Sir Arthur Quiller-Couch > On the Art of Writing > III. On the Difference between Verse and Prose
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Sir Arthur Quiller-Couch (1863–1944).  On the Art of Writing.  1916.

III.  On the Difference between Verse and Prose

Wednesday, February 26


YOU will forgive me, Gentlemen, that having in my second lecture encouraged you to the practice of verse as well as of prose, I seize the very next opportunity to warn you against confusing the two, which differ on some points essentially, and always so as to demand separate rules—or rather (since I am shy of the word ‘rules’) a different concept of what the writer should aim at and what avoid. But you must, pray, understand that what follows will be more useful to the tiro in prose than to the tiro in verse; for while even a lecturer may help you to avoid writing prose in the manner of Milton, only the gods—and they hardly—can cure a versifier of being prosaic.   1
  We started upon a promise to do without scientific definitions; and in drawing some distinctions to-day between verse and prose I shall use only a few rough ones; good, as I hope, so far as they go; not to be found contrary to your scientific ones, if ever, under another teacher you attain to them; yet for the moment used only as guides to practice, and pretending to be no more.   2
  Thus I go some way—though by no means all the way—towards defining literature when I remind you that its very name (litterae—letters) implies the written rather than the spoken word; that, for example, however closely they approximate one to the other as we trace them back, and even though we trace them back to identical beginnings, the Writer—the Man of Letters—does to-day differ from the Orator. There was a time, as you know, when the poet and the historian had no less than the orator, and in the most literal sense, to ‘get a hearing.’ Nay, he got it with more pains: for the orator had his senate-house or his law-court provided, whereas Thespis jogged to fairs in a cart, and the Muse of History, like any street acrobat, had to collect her own crowd. Herodotus in search of a public packed his history in a portmanteau, carted it to Olympia, found a favourable ‘pitch,’ as we should say, and wooed an audience to him much as on a racecourse nowadays do those philanthropic gentlemen who ply a dubious trade with three half-crowns and a gold chain. It would cost us an effort to imagine the late Bishop Stubbs thus trying his fortune with a bag full of select Charters at Queen’s Club or at Kempton Park, and exerting his lungs to retrieve a crowd that showed some disposition to edge off towards the ring or the rails.   3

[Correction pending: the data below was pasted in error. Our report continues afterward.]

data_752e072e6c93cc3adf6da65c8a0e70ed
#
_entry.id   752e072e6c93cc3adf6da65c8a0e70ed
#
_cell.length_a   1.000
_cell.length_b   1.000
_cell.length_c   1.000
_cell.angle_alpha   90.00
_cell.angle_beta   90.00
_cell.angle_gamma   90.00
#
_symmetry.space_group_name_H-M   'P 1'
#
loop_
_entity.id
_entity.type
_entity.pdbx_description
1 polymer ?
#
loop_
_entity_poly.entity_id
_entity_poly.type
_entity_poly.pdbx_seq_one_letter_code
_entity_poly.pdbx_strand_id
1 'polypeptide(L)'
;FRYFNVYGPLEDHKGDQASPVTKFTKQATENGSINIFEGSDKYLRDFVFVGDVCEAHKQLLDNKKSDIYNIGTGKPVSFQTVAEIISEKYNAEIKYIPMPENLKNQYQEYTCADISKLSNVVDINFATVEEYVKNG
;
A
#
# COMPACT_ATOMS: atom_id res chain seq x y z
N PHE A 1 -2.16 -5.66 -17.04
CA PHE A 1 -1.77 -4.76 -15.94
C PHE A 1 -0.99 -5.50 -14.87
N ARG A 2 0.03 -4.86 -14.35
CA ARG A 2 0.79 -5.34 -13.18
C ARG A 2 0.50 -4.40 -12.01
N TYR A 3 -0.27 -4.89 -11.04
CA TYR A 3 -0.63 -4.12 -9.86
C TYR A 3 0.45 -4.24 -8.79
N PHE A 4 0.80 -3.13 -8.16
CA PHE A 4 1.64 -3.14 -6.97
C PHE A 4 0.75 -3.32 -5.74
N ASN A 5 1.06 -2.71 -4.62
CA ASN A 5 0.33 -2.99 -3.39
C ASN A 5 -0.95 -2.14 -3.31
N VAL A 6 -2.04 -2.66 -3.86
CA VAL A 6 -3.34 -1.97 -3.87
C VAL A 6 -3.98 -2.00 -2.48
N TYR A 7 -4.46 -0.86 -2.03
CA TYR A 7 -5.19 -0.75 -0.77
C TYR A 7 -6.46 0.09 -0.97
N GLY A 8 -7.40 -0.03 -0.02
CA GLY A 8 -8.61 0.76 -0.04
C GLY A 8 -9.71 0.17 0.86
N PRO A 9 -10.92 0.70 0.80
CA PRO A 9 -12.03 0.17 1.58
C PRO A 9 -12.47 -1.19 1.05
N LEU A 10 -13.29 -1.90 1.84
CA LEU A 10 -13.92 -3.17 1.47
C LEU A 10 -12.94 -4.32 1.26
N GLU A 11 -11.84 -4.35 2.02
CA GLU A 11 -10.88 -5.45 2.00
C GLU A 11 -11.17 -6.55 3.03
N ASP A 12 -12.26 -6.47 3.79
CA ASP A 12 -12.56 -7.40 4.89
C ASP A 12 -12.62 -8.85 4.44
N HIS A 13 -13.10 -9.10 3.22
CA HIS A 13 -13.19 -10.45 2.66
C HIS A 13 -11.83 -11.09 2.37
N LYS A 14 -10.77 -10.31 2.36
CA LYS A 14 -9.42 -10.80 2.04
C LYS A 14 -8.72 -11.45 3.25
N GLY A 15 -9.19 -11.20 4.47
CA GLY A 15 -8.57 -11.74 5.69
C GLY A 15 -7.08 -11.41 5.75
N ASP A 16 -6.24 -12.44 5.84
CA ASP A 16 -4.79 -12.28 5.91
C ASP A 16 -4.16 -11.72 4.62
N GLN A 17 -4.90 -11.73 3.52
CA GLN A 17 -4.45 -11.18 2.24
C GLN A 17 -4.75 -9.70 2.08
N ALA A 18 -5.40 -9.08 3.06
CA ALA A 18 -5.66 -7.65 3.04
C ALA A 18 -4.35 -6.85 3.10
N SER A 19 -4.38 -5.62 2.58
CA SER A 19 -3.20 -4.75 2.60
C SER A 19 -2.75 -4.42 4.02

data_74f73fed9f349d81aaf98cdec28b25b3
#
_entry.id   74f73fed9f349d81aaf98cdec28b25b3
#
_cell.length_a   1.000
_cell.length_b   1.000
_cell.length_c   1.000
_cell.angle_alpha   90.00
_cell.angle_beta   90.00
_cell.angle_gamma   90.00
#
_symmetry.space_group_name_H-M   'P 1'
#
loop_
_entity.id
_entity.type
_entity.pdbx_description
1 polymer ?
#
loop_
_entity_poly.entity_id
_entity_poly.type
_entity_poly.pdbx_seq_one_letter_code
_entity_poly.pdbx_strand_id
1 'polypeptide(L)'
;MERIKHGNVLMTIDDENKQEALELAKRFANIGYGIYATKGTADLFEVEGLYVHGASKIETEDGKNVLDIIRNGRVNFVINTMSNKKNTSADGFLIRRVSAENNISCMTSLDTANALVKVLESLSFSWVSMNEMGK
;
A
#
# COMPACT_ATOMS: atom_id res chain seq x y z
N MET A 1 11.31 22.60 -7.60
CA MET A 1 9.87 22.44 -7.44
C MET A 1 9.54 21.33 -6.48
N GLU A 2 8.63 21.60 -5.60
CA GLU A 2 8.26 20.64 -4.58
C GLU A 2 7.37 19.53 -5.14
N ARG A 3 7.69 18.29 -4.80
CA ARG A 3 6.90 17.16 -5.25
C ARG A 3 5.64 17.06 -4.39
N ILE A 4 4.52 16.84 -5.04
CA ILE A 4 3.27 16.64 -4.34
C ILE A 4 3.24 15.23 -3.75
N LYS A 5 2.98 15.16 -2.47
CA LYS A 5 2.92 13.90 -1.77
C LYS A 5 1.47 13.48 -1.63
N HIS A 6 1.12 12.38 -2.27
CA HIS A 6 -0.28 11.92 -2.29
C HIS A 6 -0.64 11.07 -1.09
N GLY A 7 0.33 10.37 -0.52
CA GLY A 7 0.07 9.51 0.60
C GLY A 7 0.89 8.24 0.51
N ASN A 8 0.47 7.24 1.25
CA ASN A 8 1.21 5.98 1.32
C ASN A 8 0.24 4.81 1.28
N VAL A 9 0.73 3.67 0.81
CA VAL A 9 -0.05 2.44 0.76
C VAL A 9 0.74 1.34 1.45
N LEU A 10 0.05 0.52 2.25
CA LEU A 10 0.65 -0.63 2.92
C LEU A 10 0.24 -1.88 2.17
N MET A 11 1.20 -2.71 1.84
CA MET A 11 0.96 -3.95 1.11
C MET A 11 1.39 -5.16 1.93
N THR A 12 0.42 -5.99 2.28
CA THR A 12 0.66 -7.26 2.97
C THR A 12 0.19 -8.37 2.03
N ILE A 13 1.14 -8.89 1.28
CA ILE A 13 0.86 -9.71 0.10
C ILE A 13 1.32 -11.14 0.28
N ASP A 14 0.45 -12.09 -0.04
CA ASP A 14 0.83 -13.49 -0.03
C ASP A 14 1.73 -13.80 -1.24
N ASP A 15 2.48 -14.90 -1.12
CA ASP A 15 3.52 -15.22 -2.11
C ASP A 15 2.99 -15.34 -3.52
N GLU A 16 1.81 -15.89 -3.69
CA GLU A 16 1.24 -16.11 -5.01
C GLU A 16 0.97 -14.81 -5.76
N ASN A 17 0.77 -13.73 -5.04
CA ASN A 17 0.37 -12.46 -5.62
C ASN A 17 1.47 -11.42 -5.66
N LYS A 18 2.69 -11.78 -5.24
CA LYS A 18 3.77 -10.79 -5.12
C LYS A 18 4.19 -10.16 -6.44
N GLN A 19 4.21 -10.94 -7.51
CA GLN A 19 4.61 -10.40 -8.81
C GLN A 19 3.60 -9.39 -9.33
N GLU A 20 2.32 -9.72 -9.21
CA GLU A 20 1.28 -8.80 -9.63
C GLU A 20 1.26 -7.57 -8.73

The historian’s conditions have improved; and like any other sensible man he has advanced his claim with them, and revised his method. He writes nowadays with his eye on the printed book. He may or may not be a dull fellow: being a dull fellow, he may or may not be aware of it; but at least he knows that, if you lay him upside down on your knee, you can on awaking pick him up, resume your absorption, and even turn back some pages to discover just where or why your interest flagged: whereas a Hellene who deserted Herodotus, having a bet on the Pentathlon, not only missed what he missed but missed it for life.   4
  The invention of print, of course, has made all, or almost all, the difference.   5
  I do not forget that the printed book—the written word—presupposes a speaking voice, and must ever have at its back some sense in us of the speaking voice. But in writing prose nowadays, while always recollecting that prose has its origin in speech—even as it behoves us to recollect that Homer intoned the Iliad to the harp and Sappho plucked her passion from the lyre—we have to take things as they are. Except Burns, Heine, Béranger (with Moore, if you will), and you will find it hard to compile in all the lyrical poetry of the last 150 years a list of half a dozen first-class or even second-class bards who wrote primarily to be sung. It may help you to estimate how far lyrical verse has travelled from its origins if you will but remind yourselves that a sonnet and a sonata were once the same thing, and that a ballad meant a song accompanied by dancing—the word ballata having been specialised down, on the one line to the ballet, in which Mademoiselle Genée or the Russian performers will dance for our delight, using no words at all; on the other to Sir Patrick Spens or Clerk Saunders, ‘ballads’ to which no one in his senses would dream of pointing a toe.   6